Colloquium Vikram Deshpande
Size Effects in Discrete Dislocation Plasticity
When: Monday 11 February 2013
Where: Ceres building, CE0.31, TU/e campus
DisPlastic flow in crystalline materials is size dependent over length scales of the order of tens of microns and smaller. This size dependence arises in a variety of contexts; e.g. the grain size dependence of the flow strength, the indentation size effect and bending of thin films. One well appreciated origin of size effects is associated with imposed plastic strain gradient and geometrically necessary dislocations.
In addition, size-dependent response can occur in circumstances where, at least in principle, a more or less homogeneous response is possible. Discrete dislocation plasticity analyses of various plastic flow processes will be used to illustrate a range of size effects including size effects in bending, uniaxial compression/tension and grain size effects in polycrystals in order to illustrate the range of different physical phenomena that can give rise to plastic size effects. The seminar will not only focus on the scaling of plastic properties with size but also discuss the effect of temperature on size effects in crystalline metals.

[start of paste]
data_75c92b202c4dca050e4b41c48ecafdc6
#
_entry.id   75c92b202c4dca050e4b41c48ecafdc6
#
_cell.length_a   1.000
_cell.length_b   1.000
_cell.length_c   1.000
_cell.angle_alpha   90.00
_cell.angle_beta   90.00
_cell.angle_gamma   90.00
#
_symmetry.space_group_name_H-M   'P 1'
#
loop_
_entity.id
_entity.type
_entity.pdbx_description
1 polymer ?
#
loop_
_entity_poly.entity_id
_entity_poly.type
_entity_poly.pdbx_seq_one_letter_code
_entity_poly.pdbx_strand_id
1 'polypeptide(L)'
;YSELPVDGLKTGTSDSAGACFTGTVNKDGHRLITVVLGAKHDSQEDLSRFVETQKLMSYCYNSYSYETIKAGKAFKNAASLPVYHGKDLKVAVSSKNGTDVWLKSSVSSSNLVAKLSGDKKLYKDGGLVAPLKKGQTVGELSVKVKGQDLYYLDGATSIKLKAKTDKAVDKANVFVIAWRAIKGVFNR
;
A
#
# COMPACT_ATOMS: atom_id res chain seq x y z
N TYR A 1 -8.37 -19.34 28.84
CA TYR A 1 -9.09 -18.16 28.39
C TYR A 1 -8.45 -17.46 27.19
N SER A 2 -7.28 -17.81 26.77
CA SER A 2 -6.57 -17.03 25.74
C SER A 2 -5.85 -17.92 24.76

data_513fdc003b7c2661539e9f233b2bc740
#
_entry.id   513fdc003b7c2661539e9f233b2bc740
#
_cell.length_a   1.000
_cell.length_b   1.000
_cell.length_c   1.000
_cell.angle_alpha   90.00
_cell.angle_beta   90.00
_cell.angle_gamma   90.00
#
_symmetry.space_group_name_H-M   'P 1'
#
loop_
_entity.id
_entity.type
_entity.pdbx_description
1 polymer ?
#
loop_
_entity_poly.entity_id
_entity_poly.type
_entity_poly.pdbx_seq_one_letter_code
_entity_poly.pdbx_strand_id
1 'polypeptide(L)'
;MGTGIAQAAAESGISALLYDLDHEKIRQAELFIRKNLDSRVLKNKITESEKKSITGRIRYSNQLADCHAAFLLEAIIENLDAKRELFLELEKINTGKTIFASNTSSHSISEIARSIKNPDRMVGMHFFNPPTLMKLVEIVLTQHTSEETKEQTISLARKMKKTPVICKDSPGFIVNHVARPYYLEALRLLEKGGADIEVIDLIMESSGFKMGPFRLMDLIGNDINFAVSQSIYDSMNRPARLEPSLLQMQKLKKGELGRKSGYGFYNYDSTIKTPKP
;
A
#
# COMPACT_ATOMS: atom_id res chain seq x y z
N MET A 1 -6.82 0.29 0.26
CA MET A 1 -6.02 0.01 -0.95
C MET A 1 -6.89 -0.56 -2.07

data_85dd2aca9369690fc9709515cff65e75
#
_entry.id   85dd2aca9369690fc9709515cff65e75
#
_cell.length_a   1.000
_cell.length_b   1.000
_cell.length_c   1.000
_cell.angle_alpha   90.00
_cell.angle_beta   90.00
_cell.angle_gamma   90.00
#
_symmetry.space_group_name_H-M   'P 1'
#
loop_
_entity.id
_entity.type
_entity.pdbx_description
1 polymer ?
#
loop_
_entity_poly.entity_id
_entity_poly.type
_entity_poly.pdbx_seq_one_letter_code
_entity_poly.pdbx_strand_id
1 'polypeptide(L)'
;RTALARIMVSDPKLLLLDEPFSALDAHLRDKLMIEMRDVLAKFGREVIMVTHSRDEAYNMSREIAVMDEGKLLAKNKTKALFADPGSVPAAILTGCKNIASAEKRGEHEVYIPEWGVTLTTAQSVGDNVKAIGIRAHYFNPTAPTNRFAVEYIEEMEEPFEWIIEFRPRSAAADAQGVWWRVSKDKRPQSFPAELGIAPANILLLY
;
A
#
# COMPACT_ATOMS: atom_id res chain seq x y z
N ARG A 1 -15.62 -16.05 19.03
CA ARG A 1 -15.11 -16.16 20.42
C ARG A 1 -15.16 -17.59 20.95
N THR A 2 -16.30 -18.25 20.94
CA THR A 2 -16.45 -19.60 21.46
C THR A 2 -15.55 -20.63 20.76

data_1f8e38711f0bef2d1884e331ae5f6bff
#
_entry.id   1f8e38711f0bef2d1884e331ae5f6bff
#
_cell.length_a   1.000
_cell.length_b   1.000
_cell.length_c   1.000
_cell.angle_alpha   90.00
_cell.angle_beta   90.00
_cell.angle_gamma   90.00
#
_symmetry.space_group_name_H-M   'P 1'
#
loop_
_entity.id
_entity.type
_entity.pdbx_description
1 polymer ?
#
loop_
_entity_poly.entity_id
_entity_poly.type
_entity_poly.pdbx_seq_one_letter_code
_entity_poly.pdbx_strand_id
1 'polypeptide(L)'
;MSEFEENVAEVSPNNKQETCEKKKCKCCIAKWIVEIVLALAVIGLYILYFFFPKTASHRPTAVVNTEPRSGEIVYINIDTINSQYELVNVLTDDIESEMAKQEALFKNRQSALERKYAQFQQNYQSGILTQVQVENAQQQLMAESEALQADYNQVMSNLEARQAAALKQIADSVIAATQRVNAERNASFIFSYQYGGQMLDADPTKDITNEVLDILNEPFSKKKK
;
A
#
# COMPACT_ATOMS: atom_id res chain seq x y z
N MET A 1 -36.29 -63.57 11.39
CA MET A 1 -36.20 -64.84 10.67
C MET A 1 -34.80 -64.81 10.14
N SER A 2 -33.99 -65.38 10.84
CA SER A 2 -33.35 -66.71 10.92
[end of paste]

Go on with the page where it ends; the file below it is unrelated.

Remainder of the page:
After a PhD at Cambridge Engineering Department and a Maudslay Research Fellow at Pembroke College, Cambridge he held a Lindemann Research Fellowship at Brown University, USA. Vikram Deshpande is currently Professor of Materials Engineering at the Department of Engineering at the University of Cambridge and visiting Professor in at TU/e in the Department of Mechanical Engineering. He has previously held positions of lecturer and Reader at Cambridge and Associate Professor at Department of Mechanical Engineering at the University of California, Santa Barbara. His current research interests include: mechanics of foams and lattice materials, dynamic behaviour of structures, plasticity at the micron length scale, and mechano-biology of cells and tissues. He has published over 150 international journal articles in the field of experimental and theoretical Solid Mechanics and was awarded the Philip Leverhulme Prize in 2003.